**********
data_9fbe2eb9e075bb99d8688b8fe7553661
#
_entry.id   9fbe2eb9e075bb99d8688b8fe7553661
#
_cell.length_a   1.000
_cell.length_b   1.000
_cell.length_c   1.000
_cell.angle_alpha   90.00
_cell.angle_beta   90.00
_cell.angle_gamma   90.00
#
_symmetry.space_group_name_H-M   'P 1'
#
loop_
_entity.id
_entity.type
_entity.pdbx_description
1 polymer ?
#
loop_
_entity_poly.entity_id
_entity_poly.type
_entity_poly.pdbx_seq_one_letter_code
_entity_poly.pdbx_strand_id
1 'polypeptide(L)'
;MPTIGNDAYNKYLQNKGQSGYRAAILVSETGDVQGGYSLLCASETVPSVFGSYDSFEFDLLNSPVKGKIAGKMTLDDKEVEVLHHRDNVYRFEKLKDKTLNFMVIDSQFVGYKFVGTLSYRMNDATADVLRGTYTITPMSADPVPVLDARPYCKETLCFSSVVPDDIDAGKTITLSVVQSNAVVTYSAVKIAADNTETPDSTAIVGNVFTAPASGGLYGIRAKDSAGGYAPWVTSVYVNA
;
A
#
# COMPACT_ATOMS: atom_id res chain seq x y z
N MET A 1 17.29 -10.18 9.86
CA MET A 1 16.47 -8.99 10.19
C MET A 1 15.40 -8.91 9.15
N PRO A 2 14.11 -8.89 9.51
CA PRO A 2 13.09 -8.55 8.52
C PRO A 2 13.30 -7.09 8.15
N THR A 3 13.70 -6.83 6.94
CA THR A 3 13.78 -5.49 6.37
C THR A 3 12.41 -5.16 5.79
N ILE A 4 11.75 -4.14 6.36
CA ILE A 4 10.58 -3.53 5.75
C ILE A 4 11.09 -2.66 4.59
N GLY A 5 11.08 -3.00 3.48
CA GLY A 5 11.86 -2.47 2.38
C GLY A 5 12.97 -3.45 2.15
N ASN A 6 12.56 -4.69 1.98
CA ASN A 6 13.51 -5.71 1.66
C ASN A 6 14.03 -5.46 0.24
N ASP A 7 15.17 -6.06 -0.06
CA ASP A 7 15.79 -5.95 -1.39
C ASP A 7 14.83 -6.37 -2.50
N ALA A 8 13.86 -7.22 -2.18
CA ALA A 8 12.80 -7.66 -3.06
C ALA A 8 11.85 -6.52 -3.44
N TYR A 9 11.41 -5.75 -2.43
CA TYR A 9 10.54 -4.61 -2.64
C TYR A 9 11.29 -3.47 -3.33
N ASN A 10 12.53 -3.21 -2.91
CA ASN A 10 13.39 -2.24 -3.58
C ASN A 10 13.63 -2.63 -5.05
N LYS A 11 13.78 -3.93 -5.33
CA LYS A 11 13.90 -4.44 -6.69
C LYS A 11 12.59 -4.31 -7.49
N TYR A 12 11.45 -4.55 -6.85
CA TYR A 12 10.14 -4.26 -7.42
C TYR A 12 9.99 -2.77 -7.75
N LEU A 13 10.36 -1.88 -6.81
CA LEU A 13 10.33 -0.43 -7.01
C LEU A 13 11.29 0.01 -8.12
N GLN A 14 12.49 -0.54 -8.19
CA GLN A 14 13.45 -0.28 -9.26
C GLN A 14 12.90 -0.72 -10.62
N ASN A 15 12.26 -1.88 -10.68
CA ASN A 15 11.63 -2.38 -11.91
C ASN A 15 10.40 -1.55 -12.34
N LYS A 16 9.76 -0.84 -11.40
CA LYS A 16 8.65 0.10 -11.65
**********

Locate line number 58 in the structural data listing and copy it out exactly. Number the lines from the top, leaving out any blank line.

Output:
N ASN A 10 12.53 -3.21 -2.91